Johnson was one of America’s most successful and wealthiest entrepreneurs. Ebony, his flagship publication, is the nation's number one African American-focused magazine with a monthly readership of over 10 million. In 1982, he became the first African American to be named one of the 400 richest people in America by Forbes magazine. In 1996, President Bill Clinton awarded him the Presidential Medal of Freedom, the highest civilian honor in the nation.

Johnson was born a descendant of slaves in Arkansas City, Ark., in 1918. At the time, no high schools for blacks existed in Arkansas City. His mother’s dream was for Johnson to finish high school. So the family moved to Chicago and Johnson graduated from DuSable High School, where his classmates included Nat King Cole and Redd Foxx. Here, Johnson’s ambition and drive landed him several leadership positions including senior class president, editor of the newspaper, and yearbook editor.

In 1936, the University of Chicago offered him a tuition scholarship but Johnson had no way to pay for expenses. After impressing Supreme Liberty Life Insurance Company president Harry Pace with a speech he delivered at an Urban League dinner, Pace offered Johnson a job as an office boy. This job provided him with the funds to attend college. Johnson attended both the University of Chicago and Northwestern University.

CenterJohnson’s abilities led to increased responsibilities, and he eventually became Mr. Pace’s personal assistant. One of Mr. Johnson’s tasks was to collect news articles of interest to the black community and then brief Mr. Pace on them. It was at this point that the idea for a black news publication was born.

Unable to secure any bank financing for his project, Mr. Johnson created the Johnson Publishing Company with a $500 loan against his mother's furniture. He began publication of the Negro Digest in November of 1942. It was a success from the start and with the help of magazine distributor Joseph Levy, Negro Digest circulation reached 50,000 in only six months. During this time he also married his wife, Eunice.

Trying to reach an even wider audience, Mr. Johnson modeled his next project on magazines like LIFE and Look and created Ebony, a magazine designed to bring hope and positive images to African Americans following World War II. In addition to highlighting the achievements of successful African Americans, Ebony also dealt with the political and social issues facing blacks in America. The unparalleled success of the publication led to the creation of Tan, Jet, Hue, Ebony Man and Ebony Jr. Mr. Johnson also expanded his media ventures into radio, television and book publishing.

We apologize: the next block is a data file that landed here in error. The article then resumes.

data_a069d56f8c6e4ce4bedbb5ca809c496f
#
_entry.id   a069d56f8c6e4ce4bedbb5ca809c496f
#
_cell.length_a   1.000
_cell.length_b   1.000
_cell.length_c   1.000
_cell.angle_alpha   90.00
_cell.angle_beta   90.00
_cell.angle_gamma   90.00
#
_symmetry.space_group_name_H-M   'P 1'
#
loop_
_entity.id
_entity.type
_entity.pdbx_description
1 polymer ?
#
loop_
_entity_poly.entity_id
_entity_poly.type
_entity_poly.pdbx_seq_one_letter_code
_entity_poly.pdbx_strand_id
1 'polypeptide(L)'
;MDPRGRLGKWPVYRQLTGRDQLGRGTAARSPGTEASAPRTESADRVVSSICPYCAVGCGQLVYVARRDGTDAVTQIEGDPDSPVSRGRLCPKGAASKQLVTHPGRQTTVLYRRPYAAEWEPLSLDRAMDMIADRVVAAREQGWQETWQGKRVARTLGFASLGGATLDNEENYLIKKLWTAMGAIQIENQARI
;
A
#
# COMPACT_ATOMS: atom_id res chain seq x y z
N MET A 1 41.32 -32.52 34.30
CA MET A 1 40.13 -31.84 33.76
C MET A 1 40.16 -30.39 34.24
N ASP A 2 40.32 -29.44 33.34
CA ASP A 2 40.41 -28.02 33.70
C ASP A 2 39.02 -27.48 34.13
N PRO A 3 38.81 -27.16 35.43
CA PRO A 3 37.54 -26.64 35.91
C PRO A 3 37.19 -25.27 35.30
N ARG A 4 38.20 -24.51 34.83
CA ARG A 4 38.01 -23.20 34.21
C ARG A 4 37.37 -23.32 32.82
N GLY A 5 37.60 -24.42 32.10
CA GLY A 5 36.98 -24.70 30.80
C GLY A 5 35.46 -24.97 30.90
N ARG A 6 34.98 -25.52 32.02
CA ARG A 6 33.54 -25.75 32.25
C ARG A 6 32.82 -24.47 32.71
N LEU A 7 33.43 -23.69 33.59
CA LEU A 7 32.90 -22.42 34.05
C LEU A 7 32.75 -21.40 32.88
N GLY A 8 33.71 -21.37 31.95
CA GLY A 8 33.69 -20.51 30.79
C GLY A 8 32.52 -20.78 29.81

His prominence and visibility in the African American community led to several special government appointments including trips with Vice President Nixon to Africa in 1957 and later to Russia and Poland in 1959. In 1970, President Nixon appointed him as a member to the President's Commission for the Observance of the 25th Anniversary of the United Nations.

In addition to his media ventures, Mr. Johnson was on the board of trustees for several major corporations and received many important awards, the NAACP's coveted Spingarn Medal of 1966 among them. In 1989, Mr. Johnson published his autobiography, Succeeding Against the Odds.

John Johnson passed away on August 8, 2005 in Chicago at Northwestern Memorial Hospital. He was 87.

Thursday, April 19, 2012

National Visionary Leadership Project

Co-founded in 2001 by Camille O. Cosby, Ed.D. and Renee Poussaint, The National Visionary Leadership Project (NVLP), a nonprofit, tax-exempt organization, unites generations to create tomorrow's leaders by recording, preserving, and distributing through various media, the wisdom of extraordinary African American elders - Visionaries - who have shaped American history. Some of these elders are nationally recognized leaders, who are interviewed on videotape by NVLP's co-founders and board members. Other Visionary elders, known primarily in their local communities, are selected and interviewed by NVLP college Fellows.

This invaluable primary source material is accessible worldwide on the NVLP website, and permanently archived at the Library of Congress, allowing students, scholars and the public to gain a whole new understanding of this country's past, and the lessons to be learned from it.

An extensive, publicly-accessible internet archive of videotaped interviews with legendary African American elders.

The NVLP Collection of African American Oral Histories; a permanent collection of NVLP interviews established at the Library of Congress.

The Visionary Heritage Fellows Program which trains college students to record and document the oral histories of Visionaries in their home communities.
Production of multimedia lesson plans built upon national educational standards and featuring NVLP interviews.